3,777 citations

Journal ArticleDOI
TL;DR: The possibilities of creating highly sophisticated functional hierarchical systems with multiple, interdependent, functionalities along with a critical analysis that allows the non-specialist to learn the salient features of POMs are discussed.
Abstract: Polyoxometalates (POMs) are a subset of metal oxides that represent a diverse range of molecular clusters with an almost unmatched range of physical properties and the ability to form dynamic structures that can range in size from the nano- to the micrometer scale Herein we present the very latest developments from synthesis to structure and function of POMs We discuss the possibilities of creating highly sophisticated functional hierarchical systems with multiple, interdependent, functionalities along with a critical analysis that allows the non-specialist to learn the salient features We propose and present a "periodic table of polyoxometalate building blocks" We also highlight some of the current issues and challenges that need to be addressed to work towards the design of functional systems based upon POM building blocks and look ahead to possible emerging application areas

1,884 citations

Journal ArticleDOI
TL;DR: This critical review highlights supermolecular building blocks (SBBs) in the context of their impact upon the design, synthesis, and structure of metal-organic materials (MOMs) by highlighting how the large size and high symmetry of such SBBs can afford improved control over the topology of the resulting MOM and a new level of scale to the resulting framework.
Abstract: This critical review highlights supermolecular building blocks (SBBs) in the context of their impact upon the design, synthesis, and structure of metal–organic materials (MOMs). MOMs, also known as coordination polymers, hybrid inorganic–organic materials, and metal–organic frameworks, represent an emerging class of materials that have attracted the imagination of solid-state chemists because MOMs combine unprecedented levels of porosity with a range of other functional properties that occur through the metal moiety and/or the organic ligand. First generation MOMs exploited the geometry of metal ions or secondary building units (SBUs), small metal clusters that mimic polygons, for the generation of MOMs. In this critical review we examine the recent (<5 years) adoption of much larger scale metal–organic polyhedra (MOPs) as SBBs for the construction of MOMs by highlighting how the large size and high symmetry of such SBBs can afford improved control over the topology of the resulting MOM and a new level of scale to the resulting framework (204 references).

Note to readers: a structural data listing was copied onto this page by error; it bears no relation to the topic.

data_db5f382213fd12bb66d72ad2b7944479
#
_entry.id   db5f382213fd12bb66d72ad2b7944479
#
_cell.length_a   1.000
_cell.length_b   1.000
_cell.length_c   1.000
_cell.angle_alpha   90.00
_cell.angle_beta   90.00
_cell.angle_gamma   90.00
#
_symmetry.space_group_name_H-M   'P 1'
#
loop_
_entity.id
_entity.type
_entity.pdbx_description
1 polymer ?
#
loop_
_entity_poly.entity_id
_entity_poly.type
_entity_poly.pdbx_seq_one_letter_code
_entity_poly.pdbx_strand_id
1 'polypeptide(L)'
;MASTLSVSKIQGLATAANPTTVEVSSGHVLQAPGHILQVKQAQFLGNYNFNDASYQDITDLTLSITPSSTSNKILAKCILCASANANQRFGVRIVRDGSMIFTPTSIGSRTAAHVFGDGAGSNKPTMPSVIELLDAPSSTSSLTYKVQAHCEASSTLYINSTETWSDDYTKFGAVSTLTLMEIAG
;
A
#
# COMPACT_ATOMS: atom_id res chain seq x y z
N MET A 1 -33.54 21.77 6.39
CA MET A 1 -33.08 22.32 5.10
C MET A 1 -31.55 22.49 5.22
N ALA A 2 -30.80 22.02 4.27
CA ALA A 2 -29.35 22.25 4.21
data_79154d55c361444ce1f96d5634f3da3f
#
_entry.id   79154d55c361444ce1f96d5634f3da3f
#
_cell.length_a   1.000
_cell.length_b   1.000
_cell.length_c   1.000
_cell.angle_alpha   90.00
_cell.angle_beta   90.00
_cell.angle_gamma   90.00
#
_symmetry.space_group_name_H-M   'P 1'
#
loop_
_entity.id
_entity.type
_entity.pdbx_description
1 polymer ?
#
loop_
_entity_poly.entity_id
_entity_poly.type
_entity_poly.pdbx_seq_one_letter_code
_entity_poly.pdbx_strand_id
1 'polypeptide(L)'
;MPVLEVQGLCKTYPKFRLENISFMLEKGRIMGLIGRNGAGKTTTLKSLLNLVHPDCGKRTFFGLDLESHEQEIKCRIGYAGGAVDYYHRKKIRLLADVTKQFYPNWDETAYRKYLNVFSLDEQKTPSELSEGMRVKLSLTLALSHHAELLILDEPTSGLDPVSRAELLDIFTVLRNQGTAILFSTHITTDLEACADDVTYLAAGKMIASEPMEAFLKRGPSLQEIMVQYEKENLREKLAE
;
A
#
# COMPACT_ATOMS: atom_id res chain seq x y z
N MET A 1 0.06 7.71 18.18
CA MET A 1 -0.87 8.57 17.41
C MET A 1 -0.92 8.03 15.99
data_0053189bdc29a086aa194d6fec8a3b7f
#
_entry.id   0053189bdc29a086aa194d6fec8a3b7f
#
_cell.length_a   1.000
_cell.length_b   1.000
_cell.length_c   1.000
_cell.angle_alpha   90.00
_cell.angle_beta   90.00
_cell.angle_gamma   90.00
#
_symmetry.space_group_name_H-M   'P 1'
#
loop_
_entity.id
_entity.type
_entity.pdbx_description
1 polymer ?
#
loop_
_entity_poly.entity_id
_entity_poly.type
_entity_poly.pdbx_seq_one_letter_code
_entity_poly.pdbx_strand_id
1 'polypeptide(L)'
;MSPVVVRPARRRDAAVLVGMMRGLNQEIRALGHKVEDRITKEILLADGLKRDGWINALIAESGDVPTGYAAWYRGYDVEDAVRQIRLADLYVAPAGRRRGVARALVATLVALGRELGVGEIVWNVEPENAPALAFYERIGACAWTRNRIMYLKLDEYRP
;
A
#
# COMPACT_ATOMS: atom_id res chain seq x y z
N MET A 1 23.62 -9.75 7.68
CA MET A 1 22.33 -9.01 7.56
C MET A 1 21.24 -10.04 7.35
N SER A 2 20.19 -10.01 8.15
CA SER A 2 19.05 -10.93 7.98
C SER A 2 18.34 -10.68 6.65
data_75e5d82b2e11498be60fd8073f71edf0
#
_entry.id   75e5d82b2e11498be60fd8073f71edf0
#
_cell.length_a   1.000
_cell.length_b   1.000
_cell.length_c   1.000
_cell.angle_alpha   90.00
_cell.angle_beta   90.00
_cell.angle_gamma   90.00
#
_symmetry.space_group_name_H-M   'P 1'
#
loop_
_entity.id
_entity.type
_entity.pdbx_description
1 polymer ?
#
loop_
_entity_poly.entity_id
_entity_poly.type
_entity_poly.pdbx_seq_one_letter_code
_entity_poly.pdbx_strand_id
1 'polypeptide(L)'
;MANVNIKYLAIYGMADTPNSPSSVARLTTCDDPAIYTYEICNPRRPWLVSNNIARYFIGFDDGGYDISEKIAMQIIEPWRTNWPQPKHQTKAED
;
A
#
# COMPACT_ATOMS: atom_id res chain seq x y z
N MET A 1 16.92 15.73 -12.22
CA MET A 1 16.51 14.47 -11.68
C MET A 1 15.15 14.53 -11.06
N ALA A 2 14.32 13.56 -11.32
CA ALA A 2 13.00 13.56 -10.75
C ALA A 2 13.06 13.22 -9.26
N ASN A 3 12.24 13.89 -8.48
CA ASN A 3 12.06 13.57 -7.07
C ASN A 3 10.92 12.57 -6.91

1,554 citations

Journal ArticleDOI
TL;DR: In this article, the authors investigated correlations between the age offsets and P, Sm and Nd abundances in the zircons, and concluded that the presence of Nd is not the primary cause of the apparent matrix effect.

1,485 citations

Journal ArticleDOI
TL;DR: The specific role of microbes and the EPS matrix in various mineralization processes are reviewed and examples of modern aquatic (freshwater, marine and hypersaline) and terrestrial microbialites are discussed.

1,219 citations